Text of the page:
Royal Bank of Scotland and Bank of Ireland said Monday they have agreed to merge their New England banking subsidiaries into a $14 billion-asset company that will rank third in the region behind Fleet Financial Group and Bank of Boston Corp.
The resulting combination will take the name of the Scottish-owned unit, Citizens Financial Group of Providence, R.I., and will have 219 branches and $12 billion of deposits.
Bank of Ireland, which owns Manchester, N.H.-based First NH Bank, will get a 23.5% stake in the new company, valued at $435 million. Royal Bank of Scotland will own the remaining 76.5%, with total equity value set at $1.85 billion.
Bank of Ireland will also receive approximately $245 million in cash and notes for its unit's surplus capital and the value of tax-loss deductions to be used by the new entity.
The merger, expected to close in the second quarter, comes on the heels of last week's $2 billion merger agreement between Bank of Boston Corp. and BayBanks Inc. That deal would create a stronger No. 2 in the region, at $58 billion of assets, compared with the $84 billion of Fleet Financial Group, which completed its merger with Shawmut National Corp. at the end of November.
At the new Citizens Financial, Lawrence K. Fish will retain his current posts of chairman, president, and chief executive officer.
L. Douglas O'Brien, president and chief executive officer at First NH, said he will resign early next year. He will be succeeded by D. Patrick Murphy, currently senior executive vice president and chief operating officer, until the transaction is completed.
Banking analysts were pleased with the European owners' agreement to join forces in the United States.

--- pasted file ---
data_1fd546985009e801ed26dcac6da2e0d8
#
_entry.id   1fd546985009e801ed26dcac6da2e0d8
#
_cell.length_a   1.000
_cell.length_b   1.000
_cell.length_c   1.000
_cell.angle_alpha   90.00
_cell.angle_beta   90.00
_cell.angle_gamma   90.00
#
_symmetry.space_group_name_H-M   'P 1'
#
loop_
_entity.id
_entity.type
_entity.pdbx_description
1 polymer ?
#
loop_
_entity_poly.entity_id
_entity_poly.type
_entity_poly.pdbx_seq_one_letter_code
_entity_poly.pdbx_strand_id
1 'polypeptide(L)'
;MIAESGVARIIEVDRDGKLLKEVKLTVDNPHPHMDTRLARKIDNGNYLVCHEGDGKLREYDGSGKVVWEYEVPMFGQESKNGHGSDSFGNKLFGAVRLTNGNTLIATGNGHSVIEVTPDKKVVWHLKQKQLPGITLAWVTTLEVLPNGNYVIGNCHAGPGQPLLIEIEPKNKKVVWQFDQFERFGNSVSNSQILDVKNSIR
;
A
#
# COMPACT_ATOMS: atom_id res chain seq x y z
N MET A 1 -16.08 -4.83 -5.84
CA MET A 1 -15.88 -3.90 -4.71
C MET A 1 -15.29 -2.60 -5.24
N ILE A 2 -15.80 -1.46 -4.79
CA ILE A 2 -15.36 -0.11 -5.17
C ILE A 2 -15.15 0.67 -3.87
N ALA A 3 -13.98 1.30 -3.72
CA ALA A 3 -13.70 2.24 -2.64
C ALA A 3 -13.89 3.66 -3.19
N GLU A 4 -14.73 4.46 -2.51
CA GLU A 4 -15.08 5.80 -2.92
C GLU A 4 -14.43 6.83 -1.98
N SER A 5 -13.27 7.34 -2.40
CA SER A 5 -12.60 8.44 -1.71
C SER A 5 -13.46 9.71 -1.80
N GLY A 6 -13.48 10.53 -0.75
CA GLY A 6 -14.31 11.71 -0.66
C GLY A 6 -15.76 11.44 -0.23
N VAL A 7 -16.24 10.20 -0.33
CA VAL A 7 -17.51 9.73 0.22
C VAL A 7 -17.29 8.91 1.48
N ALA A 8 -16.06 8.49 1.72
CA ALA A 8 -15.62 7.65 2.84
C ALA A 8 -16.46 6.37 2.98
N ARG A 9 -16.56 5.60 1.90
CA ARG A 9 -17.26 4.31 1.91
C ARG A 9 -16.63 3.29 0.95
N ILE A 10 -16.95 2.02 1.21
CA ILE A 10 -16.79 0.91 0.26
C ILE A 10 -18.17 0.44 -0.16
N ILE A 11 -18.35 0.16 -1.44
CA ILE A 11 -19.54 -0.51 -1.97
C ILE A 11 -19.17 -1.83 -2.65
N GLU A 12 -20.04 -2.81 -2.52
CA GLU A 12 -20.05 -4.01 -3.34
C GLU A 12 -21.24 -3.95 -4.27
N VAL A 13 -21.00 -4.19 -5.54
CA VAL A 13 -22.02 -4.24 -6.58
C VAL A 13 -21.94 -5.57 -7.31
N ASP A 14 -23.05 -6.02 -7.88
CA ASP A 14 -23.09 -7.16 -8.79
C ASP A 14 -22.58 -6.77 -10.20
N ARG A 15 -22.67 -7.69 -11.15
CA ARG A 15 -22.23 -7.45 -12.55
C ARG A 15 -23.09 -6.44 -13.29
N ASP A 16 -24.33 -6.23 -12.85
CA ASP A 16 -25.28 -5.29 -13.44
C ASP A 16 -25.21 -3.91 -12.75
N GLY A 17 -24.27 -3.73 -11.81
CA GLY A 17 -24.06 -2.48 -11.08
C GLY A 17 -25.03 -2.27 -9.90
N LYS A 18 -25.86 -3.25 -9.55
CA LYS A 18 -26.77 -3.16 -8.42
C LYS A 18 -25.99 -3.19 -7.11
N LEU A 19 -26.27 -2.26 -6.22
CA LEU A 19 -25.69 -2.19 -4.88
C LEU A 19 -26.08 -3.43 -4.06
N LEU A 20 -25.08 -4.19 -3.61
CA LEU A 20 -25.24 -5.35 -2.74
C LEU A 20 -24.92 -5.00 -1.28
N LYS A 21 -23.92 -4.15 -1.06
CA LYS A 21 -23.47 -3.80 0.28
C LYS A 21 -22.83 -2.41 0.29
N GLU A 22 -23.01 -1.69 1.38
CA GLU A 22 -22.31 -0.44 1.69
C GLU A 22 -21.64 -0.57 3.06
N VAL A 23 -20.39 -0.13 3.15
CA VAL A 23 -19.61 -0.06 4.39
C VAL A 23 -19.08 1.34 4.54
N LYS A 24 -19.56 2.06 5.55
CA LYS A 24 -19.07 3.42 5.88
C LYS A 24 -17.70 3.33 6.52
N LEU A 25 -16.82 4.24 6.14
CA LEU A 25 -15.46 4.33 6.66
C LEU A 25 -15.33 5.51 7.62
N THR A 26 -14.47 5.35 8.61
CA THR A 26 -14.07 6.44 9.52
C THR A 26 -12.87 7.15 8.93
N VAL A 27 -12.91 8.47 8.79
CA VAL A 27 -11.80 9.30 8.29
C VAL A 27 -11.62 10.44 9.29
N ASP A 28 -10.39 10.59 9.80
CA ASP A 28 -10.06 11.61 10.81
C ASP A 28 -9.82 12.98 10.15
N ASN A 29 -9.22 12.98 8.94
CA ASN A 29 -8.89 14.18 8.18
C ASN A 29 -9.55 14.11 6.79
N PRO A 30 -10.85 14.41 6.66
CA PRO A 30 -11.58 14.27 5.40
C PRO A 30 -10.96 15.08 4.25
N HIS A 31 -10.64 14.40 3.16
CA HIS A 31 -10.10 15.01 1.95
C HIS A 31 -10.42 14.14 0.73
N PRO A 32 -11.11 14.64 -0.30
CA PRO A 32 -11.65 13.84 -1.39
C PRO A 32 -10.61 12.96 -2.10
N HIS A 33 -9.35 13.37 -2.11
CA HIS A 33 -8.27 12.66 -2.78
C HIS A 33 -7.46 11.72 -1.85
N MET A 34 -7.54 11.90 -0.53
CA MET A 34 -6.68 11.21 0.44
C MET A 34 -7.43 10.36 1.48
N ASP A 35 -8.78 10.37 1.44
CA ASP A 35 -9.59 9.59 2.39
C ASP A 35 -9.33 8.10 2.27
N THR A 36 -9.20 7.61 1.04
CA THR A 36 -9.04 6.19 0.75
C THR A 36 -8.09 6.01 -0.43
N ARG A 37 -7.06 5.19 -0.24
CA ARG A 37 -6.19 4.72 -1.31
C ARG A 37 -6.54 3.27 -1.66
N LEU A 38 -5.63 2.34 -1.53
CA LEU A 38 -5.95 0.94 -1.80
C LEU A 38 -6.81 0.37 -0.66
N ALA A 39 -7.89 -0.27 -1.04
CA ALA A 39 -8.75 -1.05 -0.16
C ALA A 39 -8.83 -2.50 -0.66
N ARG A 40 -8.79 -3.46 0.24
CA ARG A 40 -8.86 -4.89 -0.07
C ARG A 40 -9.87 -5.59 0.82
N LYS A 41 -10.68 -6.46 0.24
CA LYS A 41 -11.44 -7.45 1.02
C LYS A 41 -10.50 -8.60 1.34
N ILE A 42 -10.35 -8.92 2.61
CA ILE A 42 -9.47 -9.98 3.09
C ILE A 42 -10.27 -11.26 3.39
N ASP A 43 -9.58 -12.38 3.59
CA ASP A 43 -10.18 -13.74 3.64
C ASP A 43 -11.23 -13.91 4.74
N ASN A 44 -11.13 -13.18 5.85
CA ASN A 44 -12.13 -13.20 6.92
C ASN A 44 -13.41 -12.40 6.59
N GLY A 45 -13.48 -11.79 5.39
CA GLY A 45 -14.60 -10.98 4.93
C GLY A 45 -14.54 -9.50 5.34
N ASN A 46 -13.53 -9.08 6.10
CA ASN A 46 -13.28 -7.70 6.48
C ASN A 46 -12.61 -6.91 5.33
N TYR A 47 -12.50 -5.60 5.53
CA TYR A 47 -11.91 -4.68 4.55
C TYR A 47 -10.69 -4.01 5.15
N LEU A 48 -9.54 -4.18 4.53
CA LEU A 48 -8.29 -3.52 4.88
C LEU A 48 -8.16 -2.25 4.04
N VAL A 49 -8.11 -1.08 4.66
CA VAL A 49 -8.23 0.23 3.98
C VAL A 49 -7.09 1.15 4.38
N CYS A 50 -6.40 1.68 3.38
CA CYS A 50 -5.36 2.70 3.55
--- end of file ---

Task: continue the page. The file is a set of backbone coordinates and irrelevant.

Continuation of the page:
"There is certainly a recognition on the part of all that the competitive environment has considerably ramped up," said Nancy Bush, an analyst with Brown Brothers Harriman & Co. "There's a need for scale and all the technology that accompanies that."
Robert Albertson of Goldman, Sachs & Co. agreed that "the logic is compelling. It parallels the realities of the domestic U.S. banking marketplace and the advantages of merging, particularly with regard to cost structure."
Mr. Albertson noted that New England, long a fragmented banking market, is beginning to resemble other, more concentrated areas like California.
In an interview Monday, Mr. Fish said the merging banks expect to achieve back-office savings, but also noted there will be no savings from branch shutdowns because there is virtually no overlap in branch networks.
He also dismissed speculation that the two banks are packaging their U.S. units together with an eye to selling them off.
"This is a very inventive way for both organizations to participate in the consolidation of banking in America without paying the kind of premium that has been paid recently," Mr. Fish said.
"We have two large-moneyed partners from which we can continue to draw capital in order to expand, and it isn't part of our plans to flip the combined entity."
Mr. O'Brien said the combined bank plans to keep expanding in northern Massachusetts and "west of that."